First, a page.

HR policies for small organisations

Even a small organisation needs certain HR policies, but they don’t need to be long or complicated.  It’s important that they’re tailored to suit your organisation.  For example it’s no good having two levels of appeal against a disciplinary decision if you don’t have enough senior people to hear the appeals.

  • Disciplinary policy – this sets out how you will deal with poor performance or misconduct.  It should comply with the ACAS Code of Practice as employment tribunals will refer to this and penalise employers who have breached it.  A particular requirement is to have clear written procedures about how disciplinary issues will be handled.
  • Grievance policy – this explains how you will respond to a complaint from an employee.  As with your disciplinary policy it should comply with the ACAS Code of Practice.
  • Health and safety policy – this is required by law if you employ 5 or more people.  It should state who is responsible for various important aspects of health and safety and show that you have assessed risks and planned for fire evacuations.
  • Sickness policy – this states how you expect employees to report sick, what sick pay you will pay and how you will address frequent or long-term sickness absence.  If you don’t have one it will be difficult to deal with sickness situations.
  • Termination of employment policy – this sets out the procedure for dismissing an employee and the circumstances in which this would be necessary such as gross misconduct, excessive sickness absence or redundancy.  If you don’t have a policy covering this you are likely to run into trouble when trying to dismiss someone.  There are various statutory requirements such as providing any employee with 12 months service with written reasons for dismissal.
  • Code of conduct  – it is useful to have a short statement of your expectations of your employees regarding confidentiality, data protection, behaviour towards customers and colleagues, care not to bring the company into disrepute, etc.  This can prevent problems by ensuring that employees are aware of your requirements.  You can also refer back to this policy if your employee behaves in a way that is not acceptable.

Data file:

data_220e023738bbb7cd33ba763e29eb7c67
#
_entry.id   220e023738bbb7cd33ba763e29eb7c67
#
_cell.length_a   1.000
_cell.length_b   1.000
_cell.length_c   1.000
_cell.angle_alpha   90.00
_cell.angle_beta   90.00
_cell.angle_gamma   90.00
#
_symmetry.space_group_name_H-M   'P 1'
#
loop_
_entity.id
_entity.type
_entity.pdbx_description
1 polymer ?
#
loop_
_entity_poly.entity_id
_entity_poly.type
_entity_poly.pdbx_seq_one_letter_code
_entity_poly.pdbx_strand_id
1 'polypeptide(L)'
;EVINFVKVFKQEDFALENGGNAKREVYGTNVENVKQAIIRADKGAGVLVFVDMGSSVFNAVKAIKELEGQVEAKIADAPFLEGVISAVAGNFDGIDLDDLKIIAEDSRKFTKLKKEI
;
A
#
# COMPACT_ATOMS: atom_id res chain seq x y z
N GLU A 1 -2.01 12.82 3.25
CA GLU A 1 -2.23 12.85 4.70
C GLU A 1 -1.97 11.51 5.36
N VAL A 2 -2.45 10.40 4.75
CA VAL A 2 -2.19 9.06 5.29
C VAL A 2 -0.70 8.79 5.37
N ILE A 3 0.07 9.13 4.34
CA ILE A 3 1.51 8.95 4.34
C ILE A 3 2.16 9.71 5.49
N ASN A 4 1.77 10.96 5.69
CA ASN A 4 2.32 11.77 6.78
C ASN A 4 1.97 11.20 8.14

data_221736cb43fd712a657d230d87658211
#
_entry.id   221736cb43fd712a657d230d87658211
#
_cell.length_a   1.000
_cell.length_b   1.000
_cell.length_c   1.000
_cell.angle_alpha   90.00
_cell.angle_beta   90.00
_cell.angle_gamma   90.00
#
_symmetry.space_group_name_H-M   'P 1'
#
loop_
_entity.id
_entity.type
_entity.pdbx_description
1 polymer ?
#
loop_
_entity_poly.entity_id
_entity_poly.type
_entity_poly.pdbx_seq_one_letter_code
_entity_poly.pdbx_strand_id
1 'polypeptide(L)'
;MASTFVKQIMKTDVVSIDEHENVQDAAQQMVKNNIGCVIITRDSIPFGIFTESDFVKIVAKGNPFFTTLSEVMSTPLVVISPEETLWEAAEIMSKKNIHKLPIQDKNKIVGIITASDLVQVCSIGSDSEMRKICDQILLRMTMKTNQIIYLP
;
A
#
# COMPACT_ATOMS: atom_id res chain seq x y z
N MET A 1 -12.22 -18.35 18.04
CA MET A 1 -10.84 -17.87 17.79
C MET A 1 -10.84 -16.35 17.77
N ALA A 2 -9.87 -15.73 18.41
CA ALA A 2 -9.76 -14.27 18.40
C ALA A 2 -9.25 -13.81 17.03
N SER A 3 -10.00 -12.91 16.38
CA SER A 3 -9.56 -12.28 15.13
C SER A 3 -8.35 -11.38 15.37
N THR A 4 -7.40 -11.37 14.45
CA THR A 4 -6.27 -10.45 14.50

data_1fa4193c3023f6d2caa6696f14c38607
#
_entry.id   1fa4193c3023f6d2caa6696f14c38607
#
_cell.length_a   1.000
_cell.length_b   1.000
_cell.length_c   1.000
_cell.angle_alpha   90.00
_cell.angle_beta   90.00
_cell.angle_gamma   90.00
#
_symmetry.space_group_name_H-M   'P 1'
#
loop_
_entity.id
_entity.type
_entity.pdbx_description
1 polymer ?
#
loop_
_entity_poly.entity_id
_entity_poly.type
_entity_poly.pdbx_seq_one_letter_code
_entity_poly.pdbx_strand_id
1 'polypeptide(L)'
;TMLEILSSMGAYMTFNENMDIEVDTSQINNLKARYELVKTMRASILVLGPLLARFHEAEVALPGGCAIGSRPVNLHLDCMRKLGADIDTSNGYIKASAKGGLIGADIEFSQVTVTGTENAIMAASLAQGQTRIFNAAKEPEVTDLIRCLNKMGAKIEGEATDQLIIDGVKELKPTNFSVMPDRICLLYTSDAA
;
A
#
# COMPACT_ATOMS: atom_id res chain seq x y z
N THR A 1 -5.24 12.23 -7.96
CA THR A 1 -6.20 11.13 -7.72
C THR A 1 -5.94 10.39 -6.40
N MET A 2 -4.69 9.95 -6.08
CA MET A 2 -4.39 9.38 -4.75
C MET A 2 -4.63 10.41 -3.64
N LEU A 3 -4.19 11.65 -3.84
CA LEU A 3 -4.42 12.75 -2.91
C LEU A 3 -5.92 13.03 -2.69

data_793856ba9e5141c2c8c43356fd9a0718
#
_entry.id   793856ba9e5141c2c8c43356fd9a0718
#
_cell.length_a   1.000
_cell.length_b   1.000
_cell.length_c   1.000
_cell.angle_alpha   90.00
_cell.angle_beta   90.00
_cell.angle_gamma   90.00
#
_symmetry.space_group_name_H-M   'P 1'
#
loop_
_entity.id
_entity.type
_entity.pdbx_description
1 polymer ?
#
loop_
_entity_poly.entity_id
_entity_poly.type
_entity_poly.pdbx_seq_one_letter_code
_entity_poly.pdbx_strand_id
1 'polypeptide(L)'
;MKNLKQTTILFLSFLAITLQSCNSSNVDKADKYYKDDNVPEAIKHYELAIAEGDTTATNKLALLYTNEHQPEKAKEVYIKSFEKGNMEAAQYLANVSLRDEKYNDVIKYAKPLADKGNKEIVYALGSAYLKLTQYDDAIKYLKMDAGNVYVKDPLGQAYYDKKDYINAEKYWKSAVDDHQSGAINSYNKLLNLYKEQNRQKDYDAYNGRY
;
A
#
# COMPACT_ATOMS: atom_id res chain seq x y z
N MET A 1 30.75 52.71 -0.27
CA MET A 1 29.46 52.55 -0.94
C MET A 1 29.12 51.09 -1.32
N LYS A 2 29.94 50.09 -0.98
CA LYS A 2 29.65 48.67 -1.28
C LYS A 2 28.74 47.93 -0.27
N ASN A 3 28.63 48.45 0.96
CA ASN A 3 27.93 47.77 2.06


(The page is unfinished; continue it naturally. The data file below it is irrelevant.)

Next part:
• Equality and diversity – this is a statement that you aim to support equality and diversity in your organisation.  There are many equality duties on employers regarding fair treatment and avoidance of discrimination.  You might want to highlight these in your policy so that your staff are aware.
  • Keeping policies up-to-date

    Employment legislation changes come into force twice a year – in April and October.  Ideally you should check at these times to see whether there is anything which will affect your policies.  Generally changes which will impact employers are well reported in advance so if you are keeping an eye on the professional journals or even just watching the news you should pick up on the big changes.

Comment from client

We asked Judith to help us with HR policies. She talked to us first about how our staffing practices worked so that she could tailor the documents to suit our small organisation. We were pleased with her approach and the resulting policies, which were easy to understand and set out clearly how we should deal with things.  We thought she was good value for money, which was important for us as a charity, and easy to work with.

 Chair of Trustees